How to see Paris in just three days

Day 1 in Paris

By the time you arrive in Paris and check into your hotel, it'll be time for lunch.

Afterwards, head to the Rodin Museumto gaze upon The Thinker and dozens more of the master sculptor's works in his former studo and garden.

Then hustle on over to the Eiffel Tower before sunset to get your requisite picture and drink in the panorama of Paris.

Take an evening cruise along the Seine River, then treat yourself to a first-class dinner to celebrate your arrival in one of the world capitals of cuisine.

To save time (and add romance), you could actually eat in one of the Eiffel Tower restaurants. In fact, you can kill three sightseeing birds with one tour that includes all three: dinner at the Eiffel Tower followed by a Seine River cruise.

Day 2 in Paris

Be at the cathedral of Notre-Dame early (8am) to beat the hordes, then clamber up the cathedral towers when they open to examine the famed gargoyles up close and enjoy a much more intimate view across Paris than the Eiffel gets you (don't buy a regular ticket for the towers, but rather ask for the 3-day Paris Museum Card, which you then validate on the spot and it will get you into every sight we'll be visiting for the rest of your stay).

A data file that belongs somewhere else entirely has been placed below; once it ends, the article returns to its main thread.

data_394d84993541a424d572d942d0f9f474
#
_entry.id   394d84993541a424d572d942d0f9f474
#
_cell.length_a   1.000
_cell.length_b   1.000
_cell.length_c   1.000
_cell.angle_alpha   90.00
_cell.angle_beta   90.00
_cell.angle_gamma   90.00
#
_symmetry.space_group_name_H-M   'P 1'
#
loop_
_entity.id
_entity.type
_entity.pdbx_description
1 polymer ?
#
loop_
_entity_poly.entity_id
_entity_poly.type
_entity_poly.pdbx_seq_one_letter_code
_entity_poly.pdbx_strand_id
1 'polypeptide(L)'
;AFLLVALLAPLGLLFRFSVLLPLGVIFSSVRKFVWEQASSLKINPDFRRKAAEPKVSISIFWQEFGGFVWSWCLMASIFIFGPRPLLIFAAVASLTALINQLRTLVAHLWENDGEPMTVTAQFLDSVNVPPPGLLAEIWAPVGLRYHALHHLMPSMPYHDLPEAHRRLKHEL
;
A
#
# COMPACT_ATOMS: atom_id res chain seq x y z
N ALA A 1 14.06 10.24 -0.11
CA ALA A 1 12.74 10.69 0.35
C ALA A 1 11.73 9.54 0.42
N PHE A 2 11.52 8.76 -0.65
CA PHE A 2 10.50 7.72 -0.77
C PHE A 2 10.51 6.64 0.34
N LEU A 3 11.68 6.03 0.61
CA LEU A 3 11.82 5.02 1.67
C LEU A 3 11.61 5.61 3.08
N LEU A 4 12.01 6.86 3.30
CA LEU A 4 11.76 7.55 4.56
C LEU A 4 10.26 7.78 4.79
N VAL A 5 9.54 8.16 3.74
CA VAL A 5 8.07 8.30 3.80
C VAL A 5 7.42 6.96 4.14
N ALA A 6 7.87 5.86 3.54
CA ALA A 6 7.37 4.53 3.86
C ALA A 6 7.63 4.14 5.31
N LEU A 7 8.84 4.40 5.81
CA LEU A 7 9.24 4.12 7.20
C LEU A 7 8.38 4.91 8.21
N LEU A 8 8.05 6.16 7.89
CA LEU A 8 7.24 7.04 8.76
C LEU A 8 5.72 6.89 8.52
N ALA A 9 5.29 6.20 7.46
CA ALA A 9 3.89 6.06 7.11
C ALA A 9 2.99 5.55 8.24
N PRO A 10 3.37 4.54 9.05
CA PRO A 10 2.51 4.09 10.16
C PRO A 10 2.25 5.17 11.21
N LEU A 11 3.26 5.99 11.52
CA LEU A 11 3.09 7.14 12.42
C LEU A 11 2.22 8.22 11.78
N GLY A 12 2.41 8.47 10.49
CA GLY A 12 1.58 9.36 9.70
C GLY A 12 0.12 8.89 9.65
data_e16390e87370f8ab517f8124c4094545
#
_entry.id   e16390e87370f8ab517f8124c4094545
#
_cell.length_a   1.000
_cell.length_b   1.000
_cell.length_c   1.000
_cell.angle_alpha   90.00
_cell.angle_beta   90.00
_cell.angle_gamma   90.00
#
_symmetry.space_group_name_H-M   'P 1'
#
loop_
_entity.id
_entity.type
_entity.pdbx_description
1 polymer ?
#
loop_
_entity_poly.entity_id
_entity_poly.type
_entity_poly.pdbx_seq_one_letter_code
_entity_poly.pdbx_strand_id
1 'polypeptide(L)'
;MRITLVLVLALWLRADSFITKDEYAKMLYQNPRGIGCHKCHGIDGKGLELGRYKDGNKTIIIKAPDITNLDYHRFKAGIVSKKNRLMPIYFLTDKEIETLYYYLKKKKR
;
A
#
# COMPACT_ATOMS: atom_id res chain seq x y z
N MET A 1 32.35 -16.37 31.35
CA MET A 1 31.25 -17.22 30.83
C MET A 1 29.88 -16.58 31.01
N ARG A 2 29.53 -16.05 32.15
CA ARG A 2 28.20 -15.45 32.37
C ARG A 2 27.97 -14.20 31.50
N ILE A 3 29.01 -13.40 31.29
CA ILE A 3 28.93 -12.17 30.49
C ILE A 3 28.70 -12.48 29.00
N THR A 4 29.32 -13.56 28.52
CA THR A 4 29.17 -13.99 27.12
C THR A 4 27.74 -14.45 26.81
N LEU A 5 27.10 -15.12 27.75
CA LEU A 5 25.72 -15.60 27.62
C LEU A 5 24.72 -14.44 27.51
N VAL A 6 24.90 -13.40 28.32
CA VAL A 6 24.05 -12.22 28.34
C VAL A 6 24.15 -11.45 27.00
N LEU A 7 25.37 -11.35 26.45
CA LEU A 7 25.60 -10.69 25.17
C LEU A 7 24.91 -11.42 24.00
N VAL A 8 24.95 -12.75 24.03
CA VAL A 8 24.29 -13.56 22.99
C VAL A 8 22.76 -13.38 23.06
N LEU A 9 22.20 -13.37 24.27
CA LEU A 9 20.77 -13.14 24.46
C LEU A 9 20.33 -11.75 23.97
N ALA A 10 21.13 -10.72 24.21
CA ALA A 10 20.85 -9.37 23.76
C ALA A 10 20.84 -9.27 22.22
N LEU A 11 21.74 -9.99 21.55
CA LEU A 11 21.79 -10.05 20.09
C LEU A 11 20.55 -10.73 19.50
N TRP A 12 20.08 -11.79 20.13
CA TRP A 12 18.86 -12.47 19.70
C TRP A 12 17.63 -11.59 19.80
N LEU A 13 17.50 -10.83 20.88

When you get back to ground level, cross the square in front of the cathedral and descend into the Archaeological Crypt to puzzle out Paris's earliest origins. Continue to the far end of the square for the jewel box chapel of Sainte-Chapelle, hidden amidst the government buildings. Grab some lunch on your way to the Picasso Museum.

Don't stay too long with the works of this 20th century master (leave by no later than 2:30pm), since one of Paris biggies lies ahead: the impressionist treasure trove of the Musée d'Orsay. Stay in there as long as they'll let you before heading off to dinner.

Day 3 in Paris

This morning it's off to the Louvre, which is French for "ludicrously huge museum." Pay your respects to Mona Lisa and the Venus de Milo, and have lunch in the cafeteria.

By mid-afternoon, give up on trying to see it all and take the Metro out to the original Bohemian quarter of Montmartre to wander the streets, peek at windmills and vineyards, visit the Moulin Rouge (if you must), and people-watch and write postcards at a classic Parisian café.

Then it's time for one last dinner in Paris.

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